IMG_2692 (2)The local activities were plentiful without being a distraction from relaxation. My wife and I had the snorkel/scuba dive of a lifetime a mere 5 minute boat ride from the marina. The nine-hole, par three golf course is charming and fun (but not to be taken seriously as a “golf course”). We were guided on an informative and only mildly challenging nature walk, which afforded us beautiful views of the island and its surrounding turquoise waters from a 700 foot cliff, from which chieftains of old reportedly leaped to their deaths to avoid capture by an invading tribe.

IMG_2535 (2)The Spa is small but so beautiful that my wife literally burst into tears when she first saw the interior, with its life-sized reclining Buddha and the ocean prospect beyond, and the treatments were warmly expert.  Laundry was collected, cleaned, and returned almost as fast as we could deposit it in the hamper in our bure, which was serviced several times a day. The only slight shortcoming in service is an absence of any offering of libations anywhere but in the bar — which was a good walk from our bure and beach chairs.  An occasionally circulating server would be a boon here, though I realize this might be thought to violate the pervasive serenity.  We also had to special-order good vodka and gin, as the offerings at the bar were surprisingly limited and downscale; our favorites were duly delivered, by barge from the “mainland,” two days after our arrival.

There were other minor lapses: hot water in our bure was not consistently available due to some inexplicable electrical eccentricity, though we eventually learned how to re-start the water heater on our own rather than repeatedly summon staff.  The thatched roof of our bure was in obvious need of repair. As mentioned, the bar, menu, and wine list are more limited than one would expect in a first-rate resort. But again, we were, for much of our stay, TOGOTI.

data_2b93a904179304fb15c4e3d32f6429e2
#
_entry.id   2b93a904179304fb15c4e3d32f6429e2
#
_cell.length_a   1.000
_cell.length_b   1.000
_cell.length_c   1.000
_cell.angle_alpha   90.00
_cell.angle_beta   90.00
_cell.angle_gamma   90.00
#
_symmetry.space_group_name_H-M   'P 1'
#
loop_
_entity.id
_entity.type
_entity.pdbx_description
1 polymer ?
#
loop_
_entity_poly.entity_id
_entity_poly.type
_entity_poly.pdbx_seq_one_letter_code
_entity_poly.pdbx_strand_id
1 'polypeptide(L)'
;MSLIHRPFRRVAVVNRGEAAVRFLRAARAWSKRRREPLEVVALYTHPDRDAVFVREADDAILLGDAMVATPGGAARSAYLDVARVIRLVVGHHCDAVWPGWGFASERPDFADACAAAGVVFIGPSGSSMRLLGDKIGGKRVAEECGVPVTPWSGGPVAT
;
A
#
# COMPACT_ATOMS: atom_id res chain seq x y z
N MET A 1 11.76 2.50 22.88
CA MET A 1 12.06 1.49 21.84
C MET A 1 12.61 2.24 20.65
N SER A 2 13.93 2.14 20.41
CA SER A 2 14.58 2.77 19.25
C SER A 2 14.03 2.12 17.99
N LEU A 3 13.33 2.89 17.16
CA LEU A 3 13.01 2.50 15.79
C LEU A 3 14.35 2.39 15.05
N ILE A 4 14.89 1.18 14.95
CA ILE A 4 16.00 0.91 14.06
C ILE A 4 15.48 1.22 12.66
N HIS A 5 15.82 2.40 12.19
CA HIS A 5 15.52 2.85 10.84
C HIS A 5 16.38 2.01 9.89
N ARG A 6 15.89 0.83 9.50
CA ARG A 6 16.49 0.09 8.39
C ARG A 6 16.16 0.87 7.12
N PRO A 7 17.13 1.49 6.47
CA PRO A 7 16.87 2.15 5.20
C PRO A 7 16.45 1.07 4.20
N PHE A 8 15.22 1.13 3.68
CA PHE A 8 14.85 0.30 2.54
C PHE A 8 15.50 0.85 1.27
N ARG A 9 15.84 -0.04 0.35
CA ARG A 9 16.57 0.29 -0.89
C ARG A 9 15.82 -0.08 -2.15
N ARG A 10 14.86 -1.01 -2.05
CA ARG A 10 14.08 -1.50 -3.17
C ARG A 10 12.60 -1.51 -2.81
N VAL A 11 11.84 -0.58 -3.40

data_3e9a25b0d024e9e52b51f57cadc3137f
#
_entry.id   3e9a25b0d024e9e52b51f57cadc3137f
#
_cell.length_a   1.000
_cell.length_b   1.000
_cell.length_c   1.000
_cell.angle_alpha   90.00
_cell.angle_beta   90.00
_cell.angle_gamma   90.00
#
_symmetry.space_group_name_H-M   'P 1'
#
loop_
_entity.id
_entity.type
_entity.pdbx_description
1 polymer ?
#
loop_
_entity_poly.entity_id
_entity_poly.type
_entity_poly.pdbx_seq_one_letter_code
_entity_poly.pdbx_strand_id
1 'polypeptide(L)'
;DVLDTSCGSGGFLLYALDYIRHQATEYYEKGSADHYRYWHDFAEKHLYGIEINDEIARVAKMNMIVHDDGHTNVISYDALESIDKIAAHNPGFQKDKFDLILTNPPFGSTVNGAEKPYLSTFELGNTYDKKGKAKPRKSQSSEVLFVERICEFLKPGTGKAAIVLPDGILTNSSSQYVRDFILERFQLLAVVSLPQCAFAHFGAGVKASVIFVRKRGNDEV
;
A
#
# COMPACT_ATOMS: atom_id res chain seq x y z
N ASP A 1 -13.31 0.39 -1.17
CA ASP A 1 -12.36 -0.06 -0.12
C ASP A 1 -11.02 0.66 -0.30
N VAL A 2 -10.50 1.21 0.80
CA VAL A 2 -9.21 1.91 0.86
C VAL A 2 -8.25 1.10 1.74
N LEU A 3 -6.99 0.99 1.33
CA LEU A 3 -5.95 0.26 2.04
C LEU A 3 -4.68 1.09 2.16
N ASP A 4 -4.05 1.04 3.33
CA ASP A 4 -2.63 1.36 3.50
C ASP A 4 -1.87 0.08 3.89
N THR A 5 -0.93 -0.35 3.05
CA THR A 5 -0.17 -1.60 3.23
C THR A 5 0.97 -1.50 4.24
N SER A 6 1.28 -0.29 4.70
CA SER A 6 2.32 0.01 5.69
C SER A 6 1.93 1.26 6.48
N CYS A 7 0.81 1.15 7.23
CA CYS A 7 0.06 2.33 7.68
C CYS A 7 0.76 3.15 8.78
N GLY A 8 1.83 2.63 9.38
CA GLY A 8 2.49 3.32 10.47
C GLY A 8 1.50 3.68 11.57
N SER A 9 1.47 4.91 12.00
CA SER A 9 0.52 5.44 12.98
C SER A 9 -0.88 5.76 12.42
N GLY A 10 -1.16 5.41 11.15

IMG_2537It’s also clear that, sometime in the next few years, someone (David Gilmour or some new owner) is going to have to invest heavily in the place to bring it up to current luxury standards and replace aging infrastructure, or what is now charmingly retro will begin to look rather dated and frayed around the edges (we were told that a two-month renovation is planned for 2015, but that sounds rather superficial).  It’s just on the edge of the line, but for now that old-school charm and the stunningly beautiful Fijian setting win out.

Would we go back?  In a heartbeat; my wife is already plotting our return.  Is the place perfect, or even what I’m sure it once was, when it was almost unique?  No, but the Wakaya Club and Spa comes as close to heaven as anyone, TOGOTI or not, could reasonably hope for.

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About Keith McWalter

Keith McWalter is an author and lawyer. His essays and commentary have appeared in the New York Times, the San Francisco Chronicle, and the Wall Street Journal. He lives with his wife Courtney in Granville, Ohio and Sanibel, Florida.